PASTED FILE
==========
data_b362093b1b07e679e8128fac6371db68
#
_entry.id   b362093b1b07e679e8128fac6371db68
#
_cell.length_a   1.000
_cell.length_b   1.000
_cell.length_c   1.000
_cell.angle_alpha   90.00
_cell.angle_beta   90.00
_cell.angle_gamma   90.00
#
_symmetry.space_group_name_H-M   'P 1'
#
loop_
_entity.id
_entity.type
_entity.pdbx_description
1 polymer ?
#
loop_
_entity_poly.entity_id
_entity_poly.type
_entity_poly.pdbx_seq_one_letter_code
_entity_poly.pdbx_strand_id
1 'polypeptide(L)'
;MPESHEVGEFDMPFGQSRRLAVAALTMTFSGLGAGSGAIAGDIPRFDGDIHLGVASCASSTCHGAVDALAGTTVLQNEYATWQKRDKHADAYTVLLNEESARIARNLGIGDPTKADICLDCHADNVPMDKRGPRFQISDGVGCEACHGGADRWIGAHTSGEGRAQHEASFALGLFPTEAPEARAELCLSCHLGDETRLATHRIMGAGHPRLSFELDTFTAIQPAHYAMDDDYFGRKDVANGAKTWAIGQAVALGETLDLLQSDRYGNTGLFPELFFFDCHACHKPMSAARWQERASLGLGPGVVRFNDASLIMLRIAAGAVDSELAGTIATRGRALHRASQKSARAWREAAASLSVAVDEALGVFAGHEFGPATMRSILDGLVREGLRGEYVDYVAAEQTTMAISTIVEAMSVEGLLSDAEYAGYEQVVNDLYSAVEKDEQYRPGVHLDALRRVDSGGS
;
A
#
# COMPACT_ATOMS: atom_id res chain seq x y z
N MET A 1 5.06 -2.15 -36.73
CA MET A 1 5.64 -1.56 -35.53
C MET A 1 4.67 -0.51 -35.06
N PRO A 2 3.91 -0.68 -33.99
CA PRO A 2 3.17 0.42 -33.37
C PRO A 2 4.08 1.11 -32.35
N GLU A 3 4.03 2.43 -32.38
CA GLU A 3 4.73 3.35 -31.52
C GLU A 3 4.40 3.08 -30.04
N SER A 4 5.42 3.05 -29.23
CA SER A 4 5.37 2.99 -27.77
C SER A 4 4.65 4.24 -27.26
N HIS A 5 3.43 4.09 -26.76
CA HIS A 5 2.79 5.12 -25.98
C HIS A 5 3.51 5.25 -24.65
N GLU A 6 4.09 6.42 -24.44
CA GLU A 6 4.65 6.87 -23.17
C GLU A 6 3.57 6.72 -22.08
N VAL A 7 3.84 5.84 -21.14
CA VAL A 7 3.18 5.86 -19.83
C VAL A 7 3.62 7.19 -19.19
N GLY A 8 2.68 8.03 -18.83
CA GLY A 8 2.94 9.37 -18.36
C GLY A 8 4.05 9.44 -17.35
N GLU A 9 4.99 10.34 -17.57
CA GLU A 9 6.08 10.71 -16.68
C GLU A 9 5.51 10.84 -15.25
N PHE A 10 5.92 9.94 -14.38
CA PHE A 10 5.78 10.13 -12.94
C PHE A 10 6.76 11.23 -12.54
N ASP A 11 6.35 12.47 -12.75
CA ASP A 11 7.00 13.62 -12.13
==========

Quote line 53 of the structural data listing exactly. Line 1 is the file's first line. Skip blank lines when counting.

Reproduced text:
CA GLY A 8 2.94 9.37 -18.36